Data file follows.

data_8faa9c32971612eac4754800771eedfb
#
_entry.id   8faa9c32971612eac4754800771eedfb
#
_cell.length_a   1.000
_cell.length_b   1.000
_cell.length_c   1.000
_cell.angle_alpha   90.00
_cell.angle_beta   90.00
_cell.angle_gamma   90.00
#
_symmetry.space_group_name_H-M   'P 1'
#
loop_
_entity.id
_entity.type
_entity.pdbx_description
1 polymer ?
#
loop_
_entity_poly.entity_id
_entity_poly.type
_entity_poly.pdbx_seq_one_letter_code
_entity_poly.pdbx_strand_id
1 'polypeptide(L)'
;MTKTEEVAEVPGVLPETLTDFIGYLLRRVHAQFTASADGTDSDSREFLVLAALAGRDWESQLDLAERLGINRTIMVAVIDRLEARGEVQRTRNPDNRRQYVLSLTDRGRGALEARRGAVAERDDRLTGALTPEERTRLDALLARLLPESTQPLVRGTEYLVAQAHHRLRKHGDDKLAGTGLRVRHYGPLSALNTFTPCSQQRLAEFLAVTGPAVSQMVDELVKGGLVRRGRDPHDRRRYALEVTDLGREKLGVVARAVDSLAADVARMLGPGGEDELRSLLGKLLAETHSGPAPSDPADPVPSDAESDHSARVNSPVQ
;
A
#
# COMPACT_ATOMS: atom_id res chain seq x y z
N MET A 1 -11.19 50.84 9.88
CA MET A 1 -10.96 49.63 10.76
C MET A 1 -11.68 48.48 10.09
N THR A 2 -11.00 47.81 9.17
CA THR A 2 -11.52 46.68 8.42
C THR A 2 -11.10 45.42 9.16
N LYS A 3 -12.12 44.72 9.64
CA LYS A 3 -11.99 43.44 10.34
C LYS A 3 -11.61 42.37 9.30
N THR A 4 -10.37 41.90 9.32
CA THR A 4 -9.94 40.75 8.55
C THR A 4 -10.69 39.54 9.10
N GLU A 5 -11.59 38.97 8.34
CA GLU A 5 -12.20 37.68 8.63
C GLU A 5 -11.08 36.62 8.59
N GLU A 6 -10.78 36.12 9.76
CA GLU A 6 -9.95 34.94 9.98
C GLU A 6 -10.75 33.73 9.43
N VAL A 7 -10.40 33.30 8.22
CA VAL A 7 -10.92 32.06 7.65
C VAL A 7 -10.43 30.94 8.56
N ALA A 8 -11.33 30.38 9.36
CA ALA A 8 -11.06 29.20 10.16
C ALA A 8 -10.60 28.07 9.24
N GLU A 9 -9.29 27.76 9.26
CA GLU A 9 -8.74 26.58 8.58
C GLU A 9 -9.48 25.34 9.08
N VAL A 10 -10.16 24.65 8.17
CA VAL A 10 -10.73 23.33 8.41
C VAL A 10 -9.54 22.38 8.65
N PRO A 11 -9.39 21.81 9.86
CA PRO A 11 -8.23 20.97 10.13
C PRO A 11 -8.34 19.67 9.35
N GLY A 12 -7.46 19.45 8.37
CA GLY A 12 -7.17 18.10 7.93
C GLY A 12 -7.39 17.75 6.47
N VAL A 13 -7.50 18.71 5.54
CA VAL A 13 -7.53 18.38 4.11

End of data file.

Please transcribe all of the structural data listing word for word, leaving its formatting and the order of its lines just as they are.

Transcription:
data_8faa9c32971612eac4754800771eedfb
#
_entry.id   8faa9c32971612eac4754800771eedfb
#
_cell.length_a   1.000
_cell.length_b   1.000
_cell.length_c   1.000
_cell.angle_alpha   90.00
_cell.angle_beta   90.00
_cell.angle_gamma   90.00
#
_symmetry.space_group_name_H-M   'P 1'
#
loop_
_entity.id
_entity.type
_entity.pdbx_description
1 polymer ?
#
loop_
_entity_poly.entity_id
_entity_poly.type
_entity_poly.pdbx_seq_one_letter_code
_entity_poly.pdbx_strand_id
1 'polypeptide(L)'
;MTKTEEVAEVPGVLPETLTDFIGYLLRRVHAQFTASADGTDSDSREFLVLAALAGRDWESQLDLAERLGINRTIMVAVIDRLEARGEVQRTRNPDNRRQYVLSLTDRGRGALEARRGAVAERDDRLTGALTPEERTRLDALLARLLPESTQPLVRGTEYLVAQAHHRLRKHGDDKLAGTGLRVRHYGPLSALNTFTPCSQQRLAEFLAVTGPAVSQMVDELVKGGLVRRGRDPHDRRRYALEVTDLGREKLGVVARAVDSLAADVARMLGPGGEDELRSLLGKLLAETHSGPAPSDPADPVPSDAESDHSARVNSPVQ
;
A
#
# COMPACT_ATOMS: atom_id res chain seq x y z
N MET A 1 -11.19 50.84 9.88
CA MET A 1 -10.96 49.63 10.76
C MET A 1 -11.68 48.48 10.09
N THR A 2 -11.00 47.81 9.17
CA THR A 2 -11.52 46.68 8.42
C THR A 2 -11.10 45.42 9.16
N LYS A 3 -12.12 44.72 9.64
CA LYS A 3 -11.99 43.44 10.34
C LYS A 3 -11.61 42.37 9.30
N THR A 4 -10.37 41.90 9.32
CA THR A 4 -9.94 40.75 8.55
C THR A 4 -10.69 39.54 9.10
N GLU A 5 -11.59 38.97 8.34
CA GLU A 5 -12.20 37.68 8.63
C GLU A 5 -11.08 36.62 8.59
N GLU A 6 -10.78 36.12 9.76
CA GLU A 6 -9.95 34.94 9.98
C GLU A 6 -10.75 33.73 9.43
N VAL A 7 -10.40 33.30 8.22
CA VAL A 7 -10.92 32.06 7.65
C VAL A 7 -10.43 30.94 8.56
N ALA A 8 -11.33 30.38 9.36
CA ALA A 8 -11.06 29.20 10.16
C ALA A 8 -10.60 28.07 9.24
N GLU A 9 -9.29 27.76 9.26
CA GLU A 9 -8.74 26.58 8.58
C GLU A 9 -9.48 25.34 9.08
N VAL A 10 -10.16 24.65 8.17
CA VAL A 10 -10.73 23.33 8.41
C VAL A 10 -9.54 22.38 8.65
N PRO A 11 -9.39 21.81 9.86
CA PRO A 11 -8.23 20.97 10.13
C PRO A 11 -8.34 19.67 9.35
N GLY A 12 -7.46 19.45 8.37
CA GLY A 12 -7.17 18.10 7.93
C GLY A 12 -7.39 17.75 6.47
N VAL A 13 -7.50 18.71 5.54
CA VAL A 13 -7.53 18.38 4.11